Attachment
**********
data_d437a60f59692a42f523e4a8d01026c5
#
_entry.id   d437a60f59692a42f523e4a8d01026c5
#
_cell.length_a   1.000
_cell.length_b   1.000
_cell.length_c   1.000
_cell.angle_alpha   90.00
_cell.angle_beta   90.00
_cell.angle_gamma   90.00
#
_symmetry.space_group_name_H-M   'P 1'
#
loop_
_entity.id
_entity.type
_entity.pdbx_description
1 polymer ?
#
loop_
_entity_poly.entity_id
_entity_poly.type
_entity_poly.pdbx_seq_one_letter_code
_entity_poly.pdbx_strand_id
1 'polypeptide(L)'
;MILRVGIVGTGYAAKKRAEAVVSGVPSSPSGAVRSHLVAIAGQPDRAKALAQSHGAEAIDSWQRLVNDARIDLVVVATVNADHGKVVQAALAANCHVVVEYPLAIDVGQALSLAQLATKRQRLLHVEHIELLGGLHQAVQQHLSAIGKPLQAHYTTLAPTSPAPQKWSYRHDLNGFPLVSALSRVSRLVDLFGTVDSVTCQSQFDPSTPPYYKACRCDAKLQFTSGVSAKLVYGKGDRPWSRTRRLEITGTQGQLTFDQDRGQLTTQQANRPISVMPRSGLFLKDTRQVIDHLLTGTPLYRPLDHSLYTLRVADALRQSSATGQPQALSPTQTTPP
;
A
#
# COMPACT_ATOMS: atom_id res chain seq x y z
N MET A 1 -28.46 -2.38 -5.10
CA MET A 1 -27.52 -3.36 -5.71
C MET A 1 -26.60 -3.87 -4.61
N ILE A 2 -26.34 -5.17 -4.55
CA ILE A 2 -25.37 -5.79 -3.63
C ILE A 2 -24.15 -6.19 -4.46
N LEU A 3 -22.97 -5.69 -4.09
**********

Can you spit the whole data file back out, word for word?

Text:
data_d437a60f59692a42f523e4a8d01026c5
#
_entry.id   d437a60f59692a42f523e4a8d01026c5
#
_cell.length_a   1.000
_cell.length_b   1.000
_cell.length_c   1.000
_cell.angle_alpha   90.00
_cell.angle_beta   90.00
_cell.angle_gamma   90.00
#
_symmetry.space_group_name_H-M   'P 1'
#
loop_
_entity.id
_entity.type
_entity.pdbx_description
1 polymer ?
#
loop_
_entity_poly.entity_id
_entity_poly.type
_entity_poly.pdbx_seq_one_letter_code
_entity_poly.pdbx_strand_id
1 'polypeptide(L)'
;MILRVGIVGTGYAAKKRAEAVVSGVPSSPSGAVRSHLVAIAGQPDRAKALAQSHGAEAIDSWQRLVNDARIDLVVVATVNADHGKVVQAALAANCHVVVEYPLAIDVGQALSLAQLATKRQRLLHVEHIELLGGLHQAVQQHLSAIGKPLQAHYTTLAPTSPAPQKWSYRHDLNGFPLVSALSRVSRLVDLFGTVDSVTCQSQFDPSTPPYYKACRCDAKLQFTSGVSAKLVYGKGDRPWSRTRRLEITGTQGQLTFDQDRGQLTTQQANRPISVMPRSGLFLKDTRQVIDHLLTGTPLYRPLDHSLYTLRVADALRQSSATGQPQALSPTQTTPP
;
A
#
# COMPACT_ATOMS: atom_id res chain seq x y z
N MET A 1 -28.46 -2.38 -5.10
CA MET A 1 -27.52 -3.36 -5.71
C MET A 1 -26.60 -3.87 -4.61
N ILE A 2 -26.34 -5.17 -4.55
CA ILE A 2 -25.37 -5.79 -3.63
C ILE A 2 -24.15 -6.19 -4.46
N LEU A 3 -22.97 -5.69 -4.09